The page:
The Corner

Will Congress Save Obama on the “Prisoner Abuse” Photos?

As Jen Rubin notes at Contentions, Sens. Lindsey Graham and Joe Lieberman have thrown President Obama a life-line on the administration’s flip-flop regarding the “prisoner abuse” photos. The release of the photos was directed by the Justice Department, despite the fact that it would have endangered American troops and the American people, but the president (under growing pressure) rescinded the order. A statement put out by Senator Graham details that the senators

introduced the Detainee Photographic Records Protection Act which would establish a procedure to block release of the detainee photos.  The Senators plan to offer the legislation as an amendment to the Supplemental Appropriations bill that is being deliberated on the Senate floor this week.

Last week, after consulting with General Petraeus, General Odierno, and others, President Obama decided to fight the release of photographs that depict the treatment of detainees in U.S. custody.  Those photographs are the subject of a Freedom of Information Act lawsuit filed by the American Civil Liberties Union.

This legislation would authorize the Secretary of Defense, after consultation with the Chairman of the Joint Chiefs, to certify to the President that the disclosure of photographs like the ones at issue in the ACLU lawsuit would endanger the lives of our citizens or members of the Armed Forces or civilian employees of the United States government deployed abroad.

The certification would last five years and could be renewed by the Secretary of Defense if the threat to American personnel continues.  Also, the language in the bill is clear that it would apply to the current ACLU lawsuit.

Writing about the photos last week, I described the two straightforward ways, under the Freedom of Information Act, to ensure that the photos remained classified and sealed:

[C]ontrary to what the administration would have Americans believe, the Second Circuit ruling is not the end of the story. FOIA also contains an exemption from disclosure for matters that are “specifically authorized under criteria established by an executive order to be kept secret in the interest of national defense or foreign policy.” … Thus, if President Obama wanted to keep these photos from being exploited by America’s enemies, all he would need to do is issue an executive order sealing them, based on a finding (which could be drawn from public statements he has already made) that their release would imperil the national defense — as well as frustrate ongoing American foreign-policy efforts in Pakistan, Afghanistan, Iraq, the Palestinian territories, and elsewhere in the Muslim Middle East….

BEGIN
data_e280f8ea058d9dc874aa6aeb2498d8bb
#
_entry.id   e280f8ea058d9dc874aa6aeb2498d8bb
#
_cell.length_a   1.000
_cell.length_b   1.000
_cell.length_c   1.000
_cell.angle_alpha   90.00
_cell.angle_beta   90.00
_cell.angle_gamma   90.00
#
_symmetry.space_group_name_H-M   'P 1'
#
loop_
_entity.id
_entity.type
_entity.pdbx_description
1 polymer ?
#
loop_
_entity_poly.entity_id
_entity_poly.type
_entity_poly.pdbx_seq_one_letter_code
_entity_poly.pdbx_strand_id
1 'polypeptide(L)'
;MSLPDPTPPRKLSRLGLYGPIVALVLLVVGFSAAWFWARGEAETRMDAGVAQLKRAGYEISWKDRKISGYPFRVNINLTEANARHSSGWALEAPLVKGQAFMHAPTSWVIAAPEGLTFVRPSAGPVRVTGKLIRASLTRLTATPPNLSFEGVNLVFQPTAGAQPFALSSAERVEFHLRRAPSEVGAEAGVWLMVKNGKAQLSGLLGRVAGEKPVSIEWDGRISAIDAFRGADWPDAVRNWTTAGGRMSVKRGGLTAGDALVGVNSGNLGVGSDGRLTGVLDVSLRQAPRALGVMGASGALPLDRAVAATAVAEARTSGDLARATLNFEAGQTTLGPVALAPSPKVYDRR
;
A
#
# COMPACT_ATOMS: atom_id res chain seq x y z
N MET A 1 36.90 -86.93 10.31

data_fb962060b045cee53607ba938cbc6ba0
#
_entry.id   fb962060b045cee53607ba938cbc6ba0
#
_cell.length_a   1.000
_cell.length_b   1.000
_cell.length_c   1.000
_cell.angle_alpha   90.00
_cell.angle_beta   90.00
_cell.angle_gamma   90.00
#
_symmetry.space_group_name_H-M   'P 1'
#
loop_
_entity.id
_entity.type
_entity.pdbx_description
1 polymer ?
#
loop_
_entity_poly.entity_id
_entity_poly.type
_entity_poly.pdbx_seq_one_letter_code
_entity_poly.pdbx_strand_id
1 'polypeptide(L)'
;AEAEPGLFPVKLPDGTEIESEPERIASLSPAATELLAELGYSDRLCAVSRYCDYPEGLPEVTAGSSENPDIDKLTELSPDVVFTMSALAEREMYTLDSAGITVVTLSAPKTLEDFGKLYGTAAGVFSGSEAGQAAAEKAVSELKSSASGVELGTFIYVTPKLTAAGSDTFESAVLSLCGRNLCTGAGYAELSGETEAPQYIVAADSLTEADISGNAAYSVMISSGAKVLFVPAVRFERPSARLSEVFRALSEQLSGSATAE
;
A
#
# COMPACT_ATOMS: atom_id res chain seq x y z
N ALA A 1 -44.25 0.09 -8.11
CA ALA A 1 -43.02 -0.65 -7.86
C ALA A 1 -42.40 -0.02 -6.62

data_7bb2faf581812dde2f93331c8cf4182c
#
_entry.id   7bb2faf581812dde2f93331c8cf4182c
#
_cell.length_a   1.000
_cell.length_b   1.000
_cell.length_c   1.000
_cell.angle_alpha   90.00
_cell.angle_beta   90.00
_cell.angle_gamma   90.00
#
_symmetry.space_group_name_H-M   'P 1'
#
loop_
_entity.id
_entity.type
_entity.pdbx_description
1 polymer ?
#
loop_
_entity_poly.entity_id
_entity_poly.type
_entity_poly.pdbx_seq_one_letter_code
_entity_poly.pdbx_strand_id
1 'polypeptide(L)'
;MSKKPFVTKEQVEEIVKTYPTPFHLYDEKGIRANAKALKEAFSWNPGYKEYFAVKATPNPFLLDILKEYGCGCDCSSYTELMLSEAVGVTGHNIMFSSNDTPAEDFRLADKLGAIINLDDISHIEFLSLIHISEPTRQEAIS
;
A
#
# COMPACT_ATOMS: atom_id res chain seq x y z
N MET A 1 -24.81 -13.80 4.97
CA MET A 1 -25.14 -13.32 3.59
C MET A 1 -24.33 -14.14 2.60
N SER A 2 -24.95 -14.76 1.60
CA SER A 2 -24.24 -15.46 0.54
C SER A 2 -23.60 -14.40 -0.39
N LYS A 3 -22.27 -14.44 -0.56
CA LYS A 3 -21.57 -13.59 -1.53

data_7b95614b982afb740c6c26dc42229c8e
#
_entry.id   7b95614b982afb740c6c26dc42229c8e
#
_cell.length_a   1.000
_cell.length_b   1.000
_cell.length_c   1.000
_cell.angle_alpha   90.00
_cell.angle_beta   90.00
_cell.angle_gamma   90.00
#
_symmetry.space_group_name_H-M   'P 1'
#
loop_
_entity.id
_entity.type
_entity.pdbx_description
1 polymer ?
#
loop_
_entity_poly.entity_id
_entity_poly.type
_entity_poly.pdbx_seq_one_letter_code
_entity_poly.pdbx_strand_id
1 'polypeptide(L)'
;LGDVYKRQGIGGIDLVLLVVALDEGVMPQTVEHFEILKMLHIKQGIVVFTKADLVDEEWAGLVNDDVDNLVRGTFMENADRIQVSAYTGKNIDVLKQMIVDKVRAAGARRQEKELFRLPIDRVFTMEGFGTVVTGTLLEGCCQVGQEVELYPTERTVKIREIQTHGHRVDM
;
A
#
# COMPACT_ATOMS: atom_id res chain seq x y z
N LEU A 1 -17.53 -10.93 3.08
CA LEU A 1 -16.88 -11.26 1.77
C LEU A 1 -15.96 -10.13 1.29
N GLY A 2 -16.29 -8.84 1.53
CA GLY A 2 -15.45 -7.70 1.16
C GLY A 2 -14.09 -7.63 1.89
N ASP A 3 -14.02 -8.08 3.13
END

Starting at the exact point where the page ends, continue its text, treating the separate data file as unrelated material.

The same can be said of the Democratic Congress. The Second Circuit ruling that Holder chose not to appeal did not say the Constitution mandated public dissemination of photos that will imperil Americans. It said FOIA required it. FOIA is just a statute. Congress writes the statutes and it can amend the statutes. Democrats control both houses, as well as the White House. If they wanted to bar disclosure of the photos, they could do that tomorrow…. Congress would not even need to amend FOIA…. FOIA provides for nondisclosure of matters “specifically exempted from disclosure by statute.” All Congress has to do is enact a law categorically barring disclosure of these particular photos, or barring photos that could endanger the lives of American service personnel and civilians for the duration of this war against an enemy already known to exploit such photos for propaganda purposes. Such a rule doesn’t have to last forever — only until the end of the war. And if that seems too long, Congress could stipulate that the question of disclosure will be revisited every few years.

President Obama obviously doesn’t want to issue an executive order. If he did, he could easily have done it by now — and there’s not a thing the courts could have done about it. But such an executive order would enrage the antiwar Left that is Obama’s base. To be sure, the base is not going to be much happier with him if he signs congressional legislation that has the same effect, but the legislation will give him cover (especially if, as I suspect, the outcry over the photos cows Congress into approving the Graham/Lieberman by something close to a veto-proof margin).  So kudos to Sens. Graham and Lieberman. While the administration is dithering over how to persuade the courts to accept arguments that have already been rejected in order to spare the president more wrath from the Left, they are trying to make sure the right thing gets done. Now the Democrats in Congress (who answer to the same base Obama does) are in the hot seat: What will Senator Reid and Speaker Pelosi do with Graham/Lieberman?


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